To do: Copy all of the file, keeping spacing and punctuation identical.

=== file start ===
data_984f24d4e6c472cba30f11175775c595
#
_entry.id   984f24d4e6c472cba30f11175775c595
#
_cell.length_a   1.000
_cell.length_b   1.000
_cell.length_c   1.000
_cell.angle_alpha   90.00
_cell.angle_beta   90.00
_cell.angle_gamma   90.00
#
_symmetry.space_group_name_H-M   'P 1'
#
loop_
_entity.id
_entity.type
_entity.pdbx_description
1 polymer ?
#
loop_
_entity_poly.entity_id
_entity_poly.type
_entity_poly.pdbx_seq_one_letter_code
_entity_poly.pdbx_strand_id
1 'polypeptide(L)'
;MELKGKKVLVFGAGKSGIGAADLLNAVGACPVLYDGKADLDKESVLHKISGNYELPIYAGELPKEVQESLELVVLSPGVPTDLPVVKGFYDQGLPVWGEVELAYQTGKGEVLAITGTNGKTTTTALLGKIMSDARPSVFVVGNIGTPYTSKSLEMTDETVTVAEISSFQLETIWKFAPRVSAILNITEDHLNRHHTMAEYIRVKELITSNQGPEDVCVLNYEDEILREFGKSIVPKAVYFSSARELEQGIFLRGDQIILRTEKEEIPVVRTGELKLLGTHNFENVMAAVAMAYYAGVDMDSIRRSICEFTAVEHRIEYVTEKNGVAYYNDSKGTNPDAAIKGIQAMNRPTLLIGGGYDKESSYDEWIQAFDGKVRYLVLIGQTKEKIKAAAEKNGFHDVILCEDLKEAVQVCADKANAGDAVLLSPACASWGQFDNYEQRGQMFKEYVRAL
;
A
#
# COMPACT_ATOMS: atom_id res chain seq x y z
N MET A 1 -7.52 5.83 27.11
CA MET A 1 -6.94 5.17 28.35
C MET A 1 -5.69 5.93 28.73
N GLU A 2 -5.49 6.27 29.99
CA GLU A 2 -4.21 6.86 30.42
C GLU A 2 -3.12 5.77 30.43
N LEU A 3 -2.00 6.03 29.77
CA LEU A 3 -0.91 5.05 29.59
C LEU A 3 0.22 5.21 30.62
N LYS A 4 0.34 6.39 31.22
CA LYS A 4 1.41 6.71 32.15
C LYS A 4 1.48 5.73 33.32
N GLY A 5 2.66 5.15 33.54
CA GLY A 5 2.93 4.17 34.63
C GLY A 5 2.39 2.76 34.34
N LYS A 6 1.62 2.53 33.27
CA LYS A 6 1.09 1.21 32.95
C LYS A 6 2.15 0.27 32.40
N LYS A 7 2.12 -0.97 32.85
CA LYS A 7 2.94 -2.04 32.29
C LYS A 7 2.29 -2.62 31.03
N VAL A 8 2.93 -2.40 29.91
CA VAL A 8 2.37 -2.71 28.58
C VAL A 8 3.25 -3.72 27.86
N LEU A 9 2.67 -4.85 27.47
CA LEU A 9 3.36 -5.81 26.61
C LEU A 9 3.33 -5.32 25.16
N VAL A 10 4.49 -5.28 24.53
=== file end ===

data_984f24d4e6c472cba30f11175775c595
#
_entry.id   984f24d4e6c472cba30f11175775c595
#
_cell.length_a   1.000
_cell.length_b   1.000
_cell.length_c   1.000
_cell.angle_alpha   90.00
_cell.angle_beta   90.00
_cell.angle_gamma   90.00
#
_symmetry.space_group_name_H-M   'P 1'
#
loop_
_entity.id
_entity.type
_entity.pdbx_description
1 polymer ?
#
loop_
_entity_poly.entity_id
_entity_poly.type
_entity_poly.pdbx_seq_one_letter_code
_entity_poly.pdbx_strand_id
1 'polypeptide(L)'
;MELKGKKVLVFGAGKSGIGAADLLNAVGACPVLYDGKADLDKESVLHKISGNYELPIYAGELPKEVQESLELVVLSPGVPTDLPVVKGFYDQGLPVWGEVELAYQTGKGEVLAITGTNGKTTTTALLGKIMSDARPSVFVVGNIGTPYTSKSLEMTDETVTVAEISSFQLETIWKFAPRVSAILNITEDHLNRHHTMAEYIRVKELITSNQGPEDVCVLNYEDEILREFGKSIVPKAVYFSSARELEQGIFLRGDQIILRTEKEEIPVVRTGELKLLGTHNFENVMAAVAMAYYAGVDMDSIRRSICEFTAVEHRIEYVTEKNGVAYYNDSKGTNPDAAIKGIQAMNRPTLLIGGGYDKESSYDEWIQAFDGKVRYLVLIGQTKEKIKAAAEKNGFHDVILCEDLKEAVQVCADKANAGDAVLLSPACASWGQFDNYEQRGQMFKEYVRAL
;
A
#
# COMPACT_ATOMS: atom_id res chain seq x y z
N MET A 1 -7.52 5.83 27.11
CA MET A 1 -6.94 5.17 28.35
C MET A 1 -5.69 5.93 28.73
N GLU A 2 -5.49 6.27 29.99
CA GLU A 2 -4.21 6.86 30.42
C GLU A 2 -3.12 5.77 30.43
N LEU A 3 -2.00 6.03 29.77
CA LEU A 3 -0.91 5.05 29.59
C LEU A 3 0.22 5.21 30.62
N LYS A 4 0.34 6.39 31.22
CA LYS A 4 1.41 6.71 32.15
C LYS A 4 1.48 5.73 33.32
N GLY A 5 2.66 5.15 33.54
CA GLY A 5 2.93 4.17 34.63
C GLY A 5 2.39 2.76 34.34
N LYS A 6 1.62 2.53 33.27
CA LYS A 6 1.09 1.21 32.95
C LYS A 6 2.15 0.27 32.40
N LYS A 7 2.12 -0.97 32.85
CA LYS A 7 2.94 -2.04 32.29
C LYS A 7 2.29 -2.62 31.03
N VAL A 8 2.93 -2.40 29.91
CA VAL A 8 2.37 -2.71 28.58
C VAL A 8 3.25 -3.72 27.86
N LEU A 9 2.67 -4.85 27.47
CA LEU A 9 3.36 -5.81 26.61
C LEU A 9 3.33 -5.32 25.16
N VAL A 10 4.49 -5.28 24.53